She has since said that she thinks her mother too suffered from some form of mental illness. "She could have been saved, that's the sadness. A couple of little drugs …"
She says that she first started trying to be funny when she was 16 and wanted to attract boys. With typical brashness, she says: "I was not attractive to boys and I wanted to be, so I started to be funny."
After dropping out of university in the US, she moved to the UK and studied at the Royal Shakespeare Company. She went on to write for shows such as Not The Nine O'Clock News and Absolutely Fabulous but her big break came in the mid-1990s when she was given her own BBC show Ruby Wax Meets ...
Married to Ed Bye, the couple have three grown-up children - son Max and daughters, Maddy and Marina - and today Ruby's life is a round of writing books, speaking engagements and shows. A hectic touring schedule isn't exactly the definition of relaxing. I wondered whether the stress of it all wasn't a one way ticket to 'Frazzledom'.
"No, I love my tours! It's like getting on a train, you don't have to do anything but sit there and go where the train takes you. I also love my one woman show, especially the second half when I get to interact with the audience and people tell me their stories or say 'Hey, you know what? I get what you mean', it's so good and can be very cathartic."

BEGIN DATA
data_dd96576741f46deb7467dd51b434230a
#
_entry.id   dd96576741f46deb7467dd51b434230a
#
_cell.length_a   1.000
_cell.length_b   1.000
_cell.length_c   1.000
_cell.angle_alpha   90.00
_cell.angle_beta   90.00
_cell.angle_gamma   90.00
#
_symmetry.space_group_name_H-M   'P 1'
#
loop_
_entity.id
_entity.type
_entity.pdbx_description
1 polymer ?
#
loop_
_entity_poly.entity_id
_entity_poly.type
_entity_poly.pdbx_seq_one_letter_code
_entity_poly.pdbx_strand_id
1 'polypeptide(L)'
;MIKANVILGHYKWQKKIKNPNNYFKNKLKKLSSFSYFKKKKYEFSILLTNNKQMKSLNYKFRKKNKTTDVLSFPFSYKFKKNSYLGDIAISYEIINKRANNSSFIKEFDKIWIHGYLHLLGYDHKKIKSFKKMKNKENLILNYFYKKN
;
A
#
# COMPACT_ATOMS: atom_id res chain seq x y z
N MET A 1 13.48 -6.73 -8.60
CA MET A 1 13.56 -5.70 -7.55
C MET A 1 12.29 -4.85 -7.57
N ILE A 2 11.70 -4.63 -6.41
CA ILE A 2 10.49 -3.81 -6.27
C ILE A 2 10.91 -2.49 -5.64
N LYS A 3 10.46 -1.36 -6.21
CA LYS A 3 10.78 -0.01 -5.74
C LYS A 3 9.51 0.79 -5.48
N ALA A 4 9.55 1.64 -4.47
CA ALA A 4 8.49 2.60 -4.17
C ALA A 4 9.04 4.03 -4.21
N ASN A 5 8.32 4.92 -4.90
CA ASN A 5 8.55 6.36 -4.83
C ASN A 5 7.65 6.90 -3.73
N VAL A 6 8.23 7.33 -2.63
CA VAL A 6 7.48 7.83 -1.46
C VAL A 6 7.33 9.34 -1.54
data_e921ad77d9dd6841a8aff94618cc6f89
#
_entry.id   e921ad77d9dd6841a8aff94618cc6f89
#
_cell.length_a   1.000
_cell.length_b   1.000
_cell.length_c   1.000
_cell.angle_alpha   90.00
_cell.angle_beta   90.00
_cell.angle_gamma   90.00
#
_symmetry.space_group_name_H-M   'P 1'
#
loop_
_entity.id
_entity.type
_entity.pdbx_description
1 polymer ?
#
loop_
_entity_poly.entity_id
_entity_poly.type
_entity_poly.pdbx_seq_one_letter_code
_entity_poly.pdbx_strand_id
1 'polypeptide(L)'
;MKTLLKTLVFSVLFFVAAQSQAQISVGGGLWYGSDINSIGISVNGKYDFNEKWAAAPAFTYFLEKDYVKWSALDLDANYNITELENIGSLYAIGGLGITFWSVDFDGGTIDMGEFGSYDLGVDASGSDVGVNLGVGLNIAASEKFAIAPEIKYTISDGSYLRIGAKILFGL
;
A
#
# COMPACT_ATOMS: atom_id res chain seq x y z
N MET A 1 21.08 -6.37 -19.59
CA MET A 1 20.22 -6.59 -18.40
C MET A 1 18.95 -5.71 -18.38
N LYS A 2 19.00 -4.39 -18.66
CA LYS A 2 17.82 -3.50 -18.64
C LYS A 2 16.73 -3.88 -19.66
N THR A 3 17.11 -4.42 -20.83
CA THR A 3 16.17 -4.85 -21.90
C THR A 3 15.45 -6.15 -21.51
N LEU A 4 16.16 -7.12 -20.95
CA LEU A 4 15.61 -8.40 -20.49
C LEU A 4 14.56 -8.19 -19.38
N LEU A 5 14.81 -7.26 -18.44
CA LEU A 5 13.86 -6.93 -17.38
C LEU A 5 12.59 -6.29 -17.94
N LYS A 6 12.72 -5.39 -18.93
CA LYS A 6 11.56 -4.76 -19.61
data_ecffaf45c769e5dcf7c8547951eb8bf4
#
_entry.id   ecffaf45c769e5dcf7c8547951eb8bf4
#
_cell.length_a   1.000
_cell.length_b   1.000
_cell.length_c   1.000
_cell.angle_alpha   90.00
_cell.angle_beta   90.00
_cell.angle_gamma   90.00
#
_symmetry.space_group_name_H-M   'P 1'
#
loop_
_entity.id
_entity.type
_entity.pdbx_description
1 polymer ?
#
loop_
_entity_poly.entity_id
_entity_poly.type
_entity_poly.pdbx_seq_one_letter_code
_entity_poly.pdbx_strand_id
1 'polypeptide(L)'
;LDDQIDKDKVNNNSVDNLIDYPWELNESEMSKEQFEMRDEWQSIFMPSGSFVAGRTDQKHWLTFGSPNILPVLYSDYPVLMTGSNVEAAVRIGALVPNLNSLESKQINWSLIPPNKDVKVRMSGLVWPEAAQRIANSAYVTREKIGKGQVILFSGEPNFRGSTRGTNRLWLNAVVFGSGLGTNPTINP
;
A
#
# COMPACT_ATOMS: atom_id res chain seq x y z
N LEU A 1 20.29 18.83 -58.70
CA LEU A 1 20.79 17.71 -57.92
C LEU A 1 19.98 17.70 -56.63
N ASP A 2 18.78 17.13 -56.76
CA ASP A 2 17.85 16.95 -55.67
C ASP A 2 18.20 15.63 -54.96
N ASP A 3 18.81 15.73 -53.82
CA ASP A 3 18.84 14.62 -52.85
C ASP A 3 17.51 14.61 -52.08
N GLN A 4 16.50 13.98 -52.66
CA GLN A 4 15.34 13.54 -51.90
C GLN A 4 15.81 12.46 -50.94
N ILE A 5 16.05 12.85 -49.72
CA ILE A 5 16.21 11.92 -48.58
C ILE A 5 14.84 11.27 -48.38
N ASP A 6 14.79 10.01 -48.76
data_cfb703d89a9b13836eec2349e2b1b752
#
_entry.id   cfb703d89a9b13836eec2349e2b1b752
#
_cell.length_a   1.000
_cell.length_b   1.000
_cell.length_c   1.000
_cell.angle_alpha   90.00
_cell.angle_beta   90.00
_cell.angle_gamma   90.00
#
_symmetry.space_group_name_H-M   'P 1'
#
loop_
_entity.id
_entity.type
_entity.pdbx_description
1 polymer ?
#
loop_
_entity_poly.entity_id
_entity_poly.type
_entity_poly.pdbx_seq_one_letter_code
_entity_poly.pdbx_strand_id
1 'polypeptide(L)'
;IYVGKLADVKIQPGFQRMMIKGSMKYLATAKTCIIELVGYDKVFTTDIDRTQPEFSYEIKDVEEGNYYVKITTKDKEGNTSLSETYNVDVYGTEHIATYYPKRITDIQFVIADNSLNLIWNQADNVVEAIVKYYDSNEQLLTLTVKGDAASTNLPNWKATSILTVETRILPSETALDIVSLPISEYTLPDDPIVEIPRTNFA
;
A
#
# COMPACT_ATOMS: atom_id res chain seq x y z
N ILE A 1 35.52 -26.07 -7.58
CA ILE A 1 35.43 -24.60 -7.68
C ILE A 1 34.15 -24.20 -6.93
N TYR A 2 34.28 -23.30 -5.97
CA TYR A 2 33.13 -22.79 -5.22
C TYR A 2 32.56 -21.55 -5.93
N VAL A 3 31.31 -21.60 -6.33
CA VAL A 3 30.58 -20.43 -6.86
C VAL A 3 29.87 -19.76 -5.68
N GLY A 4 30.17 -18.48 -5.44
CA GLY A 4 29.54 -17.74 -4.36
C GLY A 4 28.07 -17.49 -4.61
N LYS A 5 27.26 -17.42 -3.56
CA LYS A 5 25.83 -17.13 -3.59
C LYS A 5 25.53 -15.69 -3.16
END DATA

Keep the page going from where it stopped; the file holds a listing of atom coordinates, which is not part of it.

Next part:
Like other celebrity campaigners, Ruby Wax is determined to remove the stigma of mental health. Personally, I'm fortunate never to have suffered depression and have no experience of any mental health issues. But, I do know about stigma, especially the type that, even in our enlightened society, often surrounds epilepsy. The fear of a seizure is enough to frazzle any sufferer so I ask Ruby whether she thinks MBCT might alleviate the anxiety.
"You know, I'm doing another programme about how they're looking at putting an implant deep inside the brain to prevent seizures," she says.
Oh really? I feel quite excited until ...
"Yes, it'll happen, but probably not in our lifetime."
There's no mistaking Wax's passion or sincerity. But the humour is never far away.
When I suggest, I might struggle to re-train my brain, citing the proverb, 'You can't teach an old dog new tricks', she snorts and laughs.
"There are no old dogs now!"
"Oh, that makes me happy," I laugh.
"Good, then maybe I should charge you." She jokes. At least I think it's a joke.
Ruby Wax Frazzled tour is at the Crowne Plaza Hotel, Shaw's Bridge, Belfast, May 22. Tickets available from Ticketmaster. A Mindfulness Guide for the Frazzled is available now, Penguin Life, £6